Scoring Q and Drinking Brew
By Blake Marcum
After cooking at the grand show that is the Memphis in May World Championship Barbeque Cooking Contest, it’s a fun time to go back to smaller competitions. Smaller competitions are where I found my love for BBQ and really got to know some of my fellow competitors. Leaving the bells and whistles at home can make for a very enjoyable time. Or it can be an out-right disaster.
Lesson 5: BBQ ain’t always pretty, but it is BBQ.
Smaller competitions bring about a great level of competition and camaraderie. The “big” teams that are very busy at the larger competitions, have more time to talk with other cooks and enjoy the entertainment that is often provided by the local community. Depending on what competition you are at, they may host special ancillary competitions or “local’s only” categories to entice the local community to also get involved. It’s really great when you find a community that fully embraces what you also love.
Smaller competitions also usually accompany local events like fairs, car shows, seasonal festivals, etc… In Columbus, MS we were treated to the roller derby after the awards. In Covington, TN you can go see the demolition derby after ancillaries are turned in on Friday night. The International Goat Days competition in Millington, TN has goat chariot races, goat judging, a rodeo, and a tractor pull. I can tell you these things are all amazing, but you really need to see it for yourself to believe it.
One drawback from smaller competitions is that it’s harder to get full participation from your team for a smaller competition. Less people means more work to those who go. On my team Sweet Swine O’ Mine, we have what we call the “Guerrilla team”. Much like in guerrilla warfare, we find that the smaller group is able to cover more territory and be just as effective in competition. We simply choose to leave out the frills, only cook one category, and rely on the strength of the product with a very simple presentation setup.
Weather is also a greater factor at smaller competitions. Having fewer hands on deck to setup and reinforce your equipment from the elements means you can forget to do vital things, like stake down your tent legs. I rescued two tents from other teams this year at competition that took flight in the strong wind, both of which occurred DURING judging. A lot of times weather can shift dramatically during a competition so while you were wearing shorts during the calm sunny day, the 44 degree winds with stinging rain are now causing you to rethink your hobbies. I always pack for three different weather possibilities, hot, cold, and wet. While I hope Mother Nature is a fan of BBQ, she sure likes to make me think otherwise as often as possible.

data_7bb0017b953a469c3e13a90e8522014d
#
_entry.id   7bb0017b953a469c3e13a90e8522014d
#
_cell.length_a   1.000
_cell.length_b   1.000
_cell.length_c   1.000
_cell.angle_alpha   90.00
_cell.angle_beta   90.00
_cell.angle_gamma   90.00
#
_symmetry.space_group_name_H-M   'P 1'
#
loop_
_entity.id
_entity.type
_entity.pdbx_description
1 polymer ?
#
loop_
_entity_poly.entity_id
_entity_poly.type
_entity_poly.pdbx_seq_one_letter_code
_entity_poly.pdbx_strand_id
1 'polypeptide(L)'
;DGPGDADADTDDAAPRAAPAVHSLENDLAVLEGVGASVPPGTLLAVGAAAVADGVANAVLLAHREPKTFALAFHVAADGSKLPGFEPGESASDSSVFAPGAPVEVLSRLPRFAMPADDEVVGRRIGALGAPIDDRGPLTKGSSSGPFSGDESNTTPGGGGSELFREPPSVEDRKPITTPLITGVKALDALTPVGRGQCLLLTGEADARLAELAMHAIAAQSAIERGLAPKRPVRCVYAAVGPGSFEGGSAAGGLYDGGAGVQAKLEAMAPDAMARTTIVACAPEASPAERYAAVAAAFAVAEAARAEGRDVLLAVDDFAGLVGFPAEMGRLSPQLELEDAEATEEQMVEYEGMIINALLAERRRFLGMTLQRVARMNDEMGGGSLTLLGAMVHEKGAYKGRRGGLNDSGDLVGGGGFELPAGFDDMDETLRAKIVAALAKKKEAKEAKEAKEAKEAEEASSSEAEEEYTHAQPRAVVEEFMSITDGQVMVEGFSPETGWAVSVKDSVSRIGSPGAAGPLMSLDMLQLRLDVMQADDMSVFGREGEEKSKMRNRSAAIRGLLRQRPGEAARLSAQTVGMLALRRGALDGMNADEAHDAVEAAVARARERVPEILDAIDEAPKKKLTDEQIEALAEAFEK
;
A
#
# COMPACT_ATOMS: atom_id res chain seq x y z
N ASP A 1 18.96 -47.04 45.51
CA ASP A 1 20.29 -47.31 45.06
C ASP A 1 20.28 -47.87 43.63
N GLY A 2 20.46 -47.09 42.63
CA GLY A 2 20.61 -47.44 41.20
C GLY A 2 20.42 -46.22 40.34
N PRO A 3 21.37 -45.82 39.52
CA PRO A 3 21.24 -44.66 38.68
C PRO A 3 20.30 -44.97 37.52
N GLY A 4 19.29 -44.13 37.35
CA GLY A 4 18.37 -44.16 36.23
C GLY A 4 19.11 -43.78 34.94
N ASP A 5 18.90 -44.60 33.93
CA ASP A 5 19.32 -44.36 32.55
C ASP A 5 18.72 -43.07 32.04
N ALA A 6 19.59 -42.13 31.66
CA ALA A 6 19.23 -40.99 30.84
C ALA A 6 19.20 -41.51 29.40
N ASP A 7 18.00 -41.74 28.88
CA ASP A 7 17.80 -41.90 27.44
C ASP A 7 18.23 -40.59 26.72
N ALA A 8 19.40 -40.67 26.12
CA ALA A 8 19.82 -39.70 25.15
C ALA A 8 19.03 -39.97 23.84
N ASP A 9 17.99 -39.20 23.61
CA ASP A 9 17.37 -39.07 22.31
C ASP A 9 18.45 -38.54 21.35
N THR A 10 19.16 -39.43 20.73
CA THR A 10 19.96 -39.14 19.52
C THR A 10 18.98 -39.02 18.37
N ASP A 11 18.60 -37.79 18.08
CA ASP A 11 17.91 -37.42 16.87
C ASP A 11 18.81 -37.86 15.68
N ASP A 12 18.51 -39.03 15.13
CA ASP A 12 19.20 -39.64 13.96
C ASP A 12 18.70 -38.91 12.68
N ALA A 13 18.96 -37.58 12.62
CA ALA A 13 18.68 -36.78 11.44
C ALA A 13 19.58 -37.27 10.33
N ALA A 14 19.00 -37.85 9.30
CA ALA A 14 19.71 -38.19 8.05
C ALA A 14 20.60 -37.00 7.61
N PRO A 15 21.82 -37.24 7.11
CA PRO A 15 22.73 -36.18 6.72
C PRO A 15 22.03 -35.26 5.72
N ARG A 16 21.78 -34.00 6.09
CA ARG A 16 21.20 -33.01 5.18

Drinking at smaller competitions can be more fun too. I like to take a variety of good beer to smaller competitions for myself and my teammates to enjoy that I would never bring to a big competition. Simply put, I don’t waste the good stuff on the masses when a Bud Light is really what they are looking for. Teams like to invite a lot of their friends to smaller competitions to hang out and party. This can be good and also very bad. While it is great to have your friends around, if you do not monitor their intake, disaster can be just around the corner and your chances of competing can be shot.
Disaster can also come in the form of the outright unexpected and bizarre at competitions. Depending on what locals from the community decide to come pay a visit or where the event is held, you routinely get to entertain or be entertained by your surroundings. Sometimes these are the only things you remember about a particular competition.
Whether at a large or small competition, the product still has to be great in order to win, but there are usually some great distractions from the normal competition schedule to enjoy for teams and judges alike. Whether it is events like the jalapeño eating competition in Arlington, TN or special trophies designed by the community organizers, smaller competitions boast big competition and big fun.
For information on how to become a trained or certified judge, go to the Memphis Barbecue Network’s page at www.mbnbbq.com or the Kansas City Barbeque Society’s page at www.kcbs.us for information about upcoming judging classes.
If you have any questions, ideas you would like me to write about, or comments, feel free to email me at ScoringQ@gmail.com